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China hungry for South China Sea oil: Philippines
by Staff Writers
Nusa Dua, Indonesia (AFP) July 23, 2011

Chinese writers ordered out after Philippine scrap
Manila (AFP) July 24, 2011 - Two Chinese travel writers involved in a mid-flight brawl with President Benigno Aquino's brother-in-law have been ordered to leave the Philippines, an immigration official said Sunday.

The pair, part of a media tour to encourage tourism to the country, were on a flight to the central resort island of Cebu when they are alleged to have attempted to choke Eldon Cruz who had asked them to make be quieter.

The immigration commissioner said the two must fly out by Sunday night and had been blacklisted from returning to the Philippines, according to immigration spokeswoman Maria Antonette Mangrobang.

"They are departing tonight. It was an order to leave the country immediately and for their inclusion in the blacklist," she added.

No criminal complaints have been filed against the pair, Mangrobang said, adding that they have been turned over to their embassy's consul.

Foreign Department spokesman Raul Hernandez told reporters strong action was needed to deter troublesome visitors.

"We welcome anyone who visits our country (but) we don't need tourists who are rude, violent and ill-mannered," he said.

Chinese embassy spokesman Sun Yi downplayed the incident, saying it was a "misunderstanding" and that both sides had settled the matter.

"The issue has been addressed appropriately," he said without elaborating.

The Philippines has been trying to repair its image with Chinese and Hong Kong travellers after a bus hijacking tragedy in Manila in August left eight Hong Kong tourists dead.

China's aggressive actions in the South China Sea appear to be motivated by a hunger to exploit the area's rich oil and gas resources, the Philippines' foreign secretary said Saturday.

Speaking on the sidelines of an Asian security forum in Indonesia, Albert del Rosario also said China's behaviour in the disputed waters raised concerns about how it would treat its neighbours as it became more powerful.

"I think the wealth of the area in terms of hydrocarbon assets could stimulate an increased interest in the area," del Rosario told AFP when asked why China had, according to the Philippines, become more aggressive.

He said the Philippines was looking at the South China Sea events through a broader window of how China intended to treat other countries as it became more powerful.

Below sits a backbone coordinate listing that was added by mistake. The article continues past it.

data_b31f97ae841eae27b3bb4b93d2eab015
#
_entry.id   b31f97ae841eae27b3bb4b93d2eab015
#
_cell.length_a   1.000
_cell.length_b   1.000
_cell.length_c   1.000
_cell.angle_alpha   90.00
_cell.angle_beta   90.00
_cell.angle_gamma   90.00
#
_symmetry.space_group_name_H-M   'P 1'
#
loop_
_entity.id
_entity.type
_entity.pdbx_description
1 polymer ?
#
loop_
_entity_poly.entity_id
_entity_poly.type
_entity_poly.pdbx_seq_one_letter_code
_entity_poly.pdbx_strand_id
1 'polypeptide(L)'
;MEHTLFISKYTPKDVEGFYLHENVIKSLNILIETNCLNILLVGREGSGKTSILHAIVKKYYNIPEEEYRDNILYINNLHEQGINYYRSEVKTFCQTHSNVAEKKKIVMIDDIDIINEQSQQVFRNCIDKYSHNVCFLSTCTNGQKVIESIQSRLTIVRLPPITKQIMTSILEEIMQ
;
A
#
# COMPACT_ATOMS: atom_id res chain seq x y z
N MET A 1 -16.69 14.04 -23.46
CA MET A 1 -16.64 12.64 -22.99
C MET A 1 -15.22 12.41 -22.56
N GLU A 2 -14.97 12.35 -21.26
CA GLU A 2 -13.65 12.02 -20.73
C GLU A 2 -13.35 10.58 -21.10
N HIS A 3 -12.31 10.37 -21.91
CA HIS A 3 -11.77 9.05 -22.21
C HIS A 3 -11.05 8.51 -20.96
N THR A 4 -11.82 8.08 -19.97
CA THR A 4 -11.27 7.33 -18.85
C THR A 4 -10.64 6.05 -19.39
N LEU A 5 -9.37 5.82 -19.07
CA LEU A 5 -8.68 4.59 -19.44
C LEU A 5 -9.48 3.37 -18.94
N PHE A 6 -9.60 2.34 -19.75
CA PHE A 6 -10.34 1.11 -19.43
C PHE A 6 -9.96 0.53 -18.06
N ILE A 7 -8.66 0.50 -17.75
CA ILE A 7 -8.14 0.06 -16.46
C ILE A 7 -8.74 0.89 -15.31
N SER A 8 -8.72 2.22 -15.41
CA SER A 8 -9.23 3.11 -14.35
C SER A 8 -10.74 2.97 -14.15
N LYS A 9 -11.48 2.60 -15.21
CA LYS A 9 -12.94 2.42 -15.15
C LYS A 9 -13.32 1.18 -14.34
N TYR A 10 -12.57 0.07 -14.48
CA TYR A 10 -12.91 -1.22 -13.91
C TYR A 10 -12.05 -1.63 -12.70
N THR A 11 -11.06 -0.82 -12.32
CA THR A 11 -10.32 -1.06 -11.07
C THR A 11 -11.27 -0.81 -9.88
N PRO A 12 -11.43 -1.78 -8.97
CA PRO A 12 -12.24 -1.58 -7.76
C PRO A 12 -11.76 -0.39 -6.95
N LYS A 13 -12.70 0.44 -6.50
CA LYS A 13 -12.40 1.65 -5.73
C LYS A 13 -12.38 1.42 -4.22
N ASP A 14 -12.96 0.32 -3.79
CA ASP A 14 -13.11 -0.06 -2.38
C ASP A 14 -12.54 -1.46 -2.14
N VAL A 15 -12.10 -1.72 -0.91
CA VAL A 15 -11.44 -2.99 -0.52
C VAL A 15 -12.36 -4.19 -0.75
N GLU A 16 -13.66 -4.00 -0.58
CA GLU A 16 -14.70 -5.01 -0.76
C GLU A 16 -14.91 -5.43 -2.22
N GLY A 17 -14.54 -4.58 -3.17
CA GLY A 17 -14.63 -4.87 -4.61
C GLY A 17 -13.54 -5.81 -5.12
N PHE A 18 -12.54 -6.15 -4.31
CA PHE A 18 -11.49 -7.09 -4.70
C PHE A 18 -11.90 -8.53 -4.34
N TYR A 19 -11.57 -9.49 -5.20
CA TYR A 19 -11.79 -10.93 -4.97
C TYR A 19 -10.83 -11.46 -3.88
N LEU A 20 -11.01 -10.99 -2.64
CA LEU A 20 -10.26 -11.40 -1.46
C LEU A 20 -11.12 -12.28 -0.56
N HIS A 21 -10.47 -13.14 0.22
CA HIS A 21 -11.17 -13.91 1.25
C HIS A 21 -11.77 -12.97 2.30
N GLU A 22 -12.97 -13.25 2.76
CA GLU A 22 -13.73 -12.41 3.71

"I think there is that concern that China is becoming more powerful," he said.

"We support their progress and their growth. It is good for the region. But at the same time it is our expectation that their strength and their growth and their influence will be exercised in a responsible way."

China claims all of the South China Sea, even up to the coast of Southeast Asian countries, as part of its historical territory.

The Philippines, Vietnam, Malaysia, Brunei and Taiwan also have overlapping claims to all or parts of the sea, which is believed to be extremely rich in oil and gas deposits.

In recent months, the Philippines and Vietnam have accused China of increasingly aggressive behaviour in the sea, such as harassing fishermen and oil exploration vessels.

The Philippines has said Chinese forces shot at Filipino fishermen, deployed navy patrol boats to intimidate an oil exploration vessel and placed markers on some of the islets.

Del Rosario said these intrusions occurred within 85 nautical miles of the nearest Philippine island of Palawan, but nearly 600 nautical miles from the nearest coast of China.

He insisted China's claim to all of the sea, based on a Chinese map with nine dashes outlining its territory, would be rejected in an international court.

"We take the position that China's nine-dash claim to sovereignty over the South China Sea is baseless," he said.

earlier related report
Vietnamese hold anti-China protest after crackdown
Hanoi (AFP) July 24, 2011 - Police in Vietnam allowed up to 300 peaceful anti-Chinese protesters to march in central Hanoi on Sunday after their suppression of earlier rallies sparked anger on the Internet.

It was the eighth consecutive Sunday that protesters have gathered for an unprecedented series of rallies over tensions in the South China Sea.

Authorities tolerated the first five small protests near the Chinese embassy, but then forcibly dispersed two demonstrations and briefly detained people after talks between Hanoi and Beijing in June.

Sunday's protest took place at a different location, around Hoan Kiem lake, which is a popular meeting place for Hanoi residents and foreign tourists.

Overtly political demonstrations are rare in Vietnam, despite fairly frequent protests in the form of land-rights rallies and strikes by factory workers.